McLaren GT review

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The GT is a McLaren you might more easily be able to justify. Jonathan Crouch takes a look.

Ten Second Review

The McLaren GT is a crucial model for the Woking maker, but it's far more of a McLaren than a GT. If you want one, you'll be fine with that.

Background

Can a McLaren ever be a proper GT - you know, like a Bentley Continental GT, an Aston Martin DB11 or a Ferrari Roma? Well this McLaren GT is probably about as close to being a Grand Tourer as any pure sports car model from the Working brand is likely to get. It's aimed at customers who liked the company's old 570GT but wanted something slightly more practical and luxurious - and maybe even a bit faster.

The McLaren GT was launched in 2019, then updated three years on to create the car we look at here. The recent changes are minor - a little extra refinement, lighter dihedral doors and some rationalised trim options. The GT is a model that's become a little forgotten in the McLaren line-up amidst all the hype surrounding much pricier designs from the brand like the 765 LT and the V6 hybrid Artura. But it's arguably more significant than either of those two cars for Woking's bottom line.

Driving Experience

With over 60% of its parts being completely new, the GT is very much a stand-alone model in the McLaren range. Think of it as a more accessible take on the company's 750S and you'll be pretty close to the mark. The 4.0-litre twin turbo V8 is basically the same as used in that car, but is de-tuned to 611bhp here (at 7,500rpm) and gets fitted with smaller turbochargers and high compression pistons. There's a 7-speed dual clutch paddle shift gearbox and the 62mph sprint is dispatched in just 3.1s, with 124mph flashing by in 9.0s en route to a top speed rated at 203mph. Over 95% of the V8's power is available from 3,000rpm, so mid-range acceleration is frantically quick.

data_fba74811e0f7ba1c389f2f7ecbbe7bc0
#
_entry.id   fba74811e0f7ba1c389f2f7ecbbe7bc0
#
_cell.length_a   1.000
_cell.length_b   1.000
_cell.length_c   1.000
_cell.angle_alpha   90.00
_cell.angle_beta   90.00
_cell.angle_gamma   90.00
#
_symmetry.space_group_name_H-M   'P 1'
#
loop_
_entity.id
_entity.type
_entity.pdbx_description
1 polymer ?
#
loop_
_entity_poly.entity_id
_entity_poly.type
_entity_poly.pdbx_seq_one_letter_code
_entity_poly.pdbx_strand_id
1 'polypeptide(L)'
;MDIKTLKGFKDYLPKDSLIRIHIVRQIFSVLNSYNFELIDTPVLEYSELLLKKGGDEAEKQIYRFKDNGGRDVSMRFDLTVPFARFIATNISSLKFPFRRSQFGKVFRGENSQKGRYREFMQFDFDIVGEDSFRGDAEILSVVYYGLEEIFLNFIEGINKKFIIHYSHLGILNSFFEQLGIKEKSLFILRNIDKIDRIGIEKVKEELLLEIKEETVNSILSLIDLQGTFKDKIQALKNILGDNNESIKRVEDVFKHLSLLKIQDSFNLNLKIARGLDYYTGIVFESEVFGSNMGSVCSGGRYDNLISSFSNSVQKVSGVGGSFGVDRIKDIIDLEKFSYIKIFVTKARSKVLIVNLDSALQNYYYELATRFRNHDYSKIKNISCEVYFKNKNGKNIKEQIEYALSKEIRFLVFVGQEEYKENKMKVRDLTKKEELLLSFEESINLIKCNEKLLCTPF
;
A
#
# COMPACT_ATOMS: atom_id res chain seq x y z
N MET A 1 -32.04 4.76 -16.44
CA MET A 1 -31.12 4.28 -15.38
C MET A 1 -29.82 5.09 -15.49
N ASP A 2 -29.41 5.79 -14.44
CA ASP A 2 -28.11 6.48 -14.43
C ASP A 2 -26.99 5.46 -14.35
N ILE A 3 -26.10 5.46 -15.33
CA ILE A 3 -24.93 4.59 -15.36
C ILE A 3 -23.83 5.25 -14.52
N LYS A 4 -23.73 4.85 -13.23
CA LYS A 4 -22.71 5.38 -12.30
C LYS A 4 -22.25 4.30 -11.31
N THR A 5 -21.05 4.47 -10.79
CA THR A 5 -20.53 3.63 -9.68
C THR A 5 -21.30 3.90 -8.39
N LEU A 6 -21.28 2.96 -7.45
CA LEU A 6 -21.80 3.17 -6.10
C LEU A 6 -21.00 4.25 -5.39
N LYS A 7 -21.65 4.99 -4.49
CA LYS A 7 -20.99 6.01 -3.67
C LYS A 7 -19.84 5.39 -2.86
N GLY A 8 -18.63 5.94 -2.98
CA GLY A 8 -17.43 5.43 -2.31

Two rotary switches allow you to adjust the powertrain and handling settings through 'Comfort', 'Sport' or 'Track' modes. Through the turns, you'll notice the fact that this McLaren is lighter and more agile than most of its rivals. That's aided by the Proactive Chassis Control suspension system, which features sensors that proactively prime the dampers for tarmac irregularities. There's also a grippy set of bespoke Pirelli P Zero tyres. Body control is slightly softer than in other McLaren sports cars, but not by enough to make this a GT in the proper sense of the word. There's a little more refinement than with this Woking maker's other models too, but again (predictably), the improvement isn't really enough to make the car feel Aston-like in highway cruising. Mind you, the sound it makes is difficult to tire of. For town driving, ride height has been raised to the point where this McLaren can coast over speed humps as easily as any ordinary sports coupe or hot hatch.

Design and Build

You'd know this GT as McLaren at first glance - but perhaps a slightly less aggressive-looking one that in this case is only available as a coupe. It's based around a stretched version of the brand's usual 'Sport Series Monocell' chassis that delivers a 140mm body length increase over the 750S in order to provide for this GT model's required extra boot space. There's 570-litres of it, which is pretty impressive for a McLaren, accessed by a power-operated rear tailgate. The engine has been lowered to maximise cargo capacity. Interestingly, the designers claim that this model is the most aerodynamic series production car the company makes, thanks to the long tail and 'hammerhead'-style nose.

The marque's usual dihedral doors are retained, giving an exotic feel, and as part of the updates made to this car, they've been lightened to make entry and exit easier. A fractional 5mm wheelbase increase over the 750S (and the old 570GT) doesn't make much difference to cabin space. And as usual with this maker's sports cars, there are only two seats - in a class where many rivals are 2+2s with tiny but useful rear pews. Those front chairs are, thankfully, much better than the rather uncomfortable ones fitted to the 750S (and the old 570GT), power-operated and trimmed in soft grain aniline leather. Interior quality is a big step forward from that old 570 model too, helped by lashings of aluminium trim. You'd still find a Bentley Continental GT or an Aston Martin DB11 more luxurious, but the McLaren GT has a cosier and more intimate feel, which makes up for a lot.